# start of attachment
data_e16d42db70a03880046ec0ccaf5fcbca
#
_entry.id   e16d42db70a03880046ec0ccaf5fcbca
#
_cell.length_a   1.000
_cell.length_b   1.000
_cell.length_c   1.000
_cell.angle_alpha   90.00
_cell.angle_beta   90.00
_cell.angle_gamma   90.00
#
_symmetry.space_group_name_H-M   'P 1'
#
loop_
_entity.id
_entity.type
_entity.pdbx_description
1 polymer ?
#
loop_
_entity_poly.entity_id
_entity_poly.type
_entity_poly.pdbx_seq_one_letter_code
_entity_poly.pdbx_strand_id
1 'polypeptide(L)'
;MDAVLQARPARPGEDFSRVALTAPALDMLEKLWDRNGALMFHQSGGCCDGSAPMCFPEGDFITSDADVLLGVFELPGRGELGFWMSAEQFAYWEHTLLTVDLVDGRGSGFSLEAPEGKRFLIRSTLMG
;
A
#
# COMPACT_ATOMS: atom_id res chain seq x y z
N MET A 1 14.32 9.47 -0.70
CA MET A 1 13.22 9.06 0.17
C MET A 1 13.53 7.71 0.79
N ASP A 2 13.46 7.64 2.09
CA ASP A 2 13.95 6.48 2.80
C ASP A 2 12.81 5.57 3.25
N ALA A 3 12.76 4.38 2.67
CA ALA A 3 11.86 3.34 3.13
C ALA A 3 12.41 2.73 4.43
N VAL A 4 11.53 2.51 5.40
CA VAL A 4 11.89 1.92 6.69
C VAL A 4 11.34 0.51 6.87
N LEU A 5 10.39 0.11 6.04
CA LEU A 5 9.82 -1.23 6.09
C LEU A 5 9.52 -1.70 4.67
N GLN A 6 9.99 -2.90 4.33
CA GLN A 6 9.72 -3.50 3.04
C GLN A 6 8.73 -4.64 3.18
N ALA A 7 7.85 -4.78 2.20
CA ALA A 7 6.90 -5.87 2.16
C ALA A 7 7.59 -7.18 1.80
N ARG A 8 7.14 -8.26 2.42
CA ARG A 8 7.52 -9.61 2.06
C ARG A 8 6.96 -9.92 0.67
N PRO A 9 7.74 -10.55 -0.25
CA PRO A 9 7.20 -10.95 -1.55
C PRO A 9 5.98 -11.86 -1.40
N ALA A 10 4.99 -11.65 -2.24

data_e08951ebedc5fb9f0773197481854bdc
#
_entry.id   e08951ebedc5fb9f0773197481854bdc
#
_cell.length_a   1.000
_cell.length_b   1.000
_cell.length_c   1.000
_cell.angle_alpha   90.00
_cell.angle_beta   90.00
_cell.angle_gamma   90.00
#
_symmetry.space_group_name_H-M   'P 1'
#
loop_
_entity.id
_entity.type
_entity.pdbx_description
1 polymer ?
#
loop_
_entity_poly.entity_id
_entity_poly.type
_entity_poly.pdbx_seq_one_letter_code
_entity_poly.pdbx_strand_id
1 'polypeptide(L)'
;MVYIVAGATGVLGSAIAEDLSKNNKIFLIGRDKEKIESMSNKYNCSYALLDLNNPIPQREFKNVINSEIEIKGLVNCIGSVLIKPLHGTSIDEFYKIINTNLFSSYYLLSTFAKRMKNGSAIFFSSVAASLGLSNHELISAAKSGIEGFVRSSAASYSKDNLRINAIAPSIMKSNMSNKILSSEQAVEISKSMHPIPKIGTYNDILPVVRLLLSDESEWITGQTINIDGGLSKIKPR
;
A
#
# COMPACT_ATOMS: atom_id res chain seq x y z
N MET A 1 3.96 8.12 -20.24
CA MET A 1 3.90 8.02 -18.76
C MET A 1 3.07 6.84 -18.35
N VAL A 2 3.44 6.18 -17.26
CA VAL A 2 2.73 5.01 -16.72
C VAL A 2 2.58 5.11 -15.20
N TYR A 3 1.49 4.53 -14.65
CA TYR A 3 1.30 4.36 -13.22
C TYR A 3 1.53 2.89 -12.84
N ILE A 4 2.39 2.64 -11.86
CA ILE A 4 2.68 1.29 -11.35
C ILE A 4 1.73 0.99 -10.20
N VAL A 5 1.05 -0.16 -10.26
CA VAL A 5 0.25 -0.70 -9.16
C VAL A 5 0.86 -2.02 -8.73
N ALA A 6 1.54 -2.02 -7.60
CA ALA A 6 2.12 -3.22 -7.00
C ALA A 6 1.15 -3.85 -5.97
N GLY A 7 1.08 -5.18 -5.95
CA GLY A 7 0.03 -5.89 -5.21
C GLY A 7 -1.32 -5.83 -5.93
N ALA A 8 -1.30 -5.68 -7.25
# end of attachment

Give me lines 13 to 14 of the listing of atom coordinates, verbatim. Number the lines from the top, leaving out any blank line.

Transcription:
#
loop_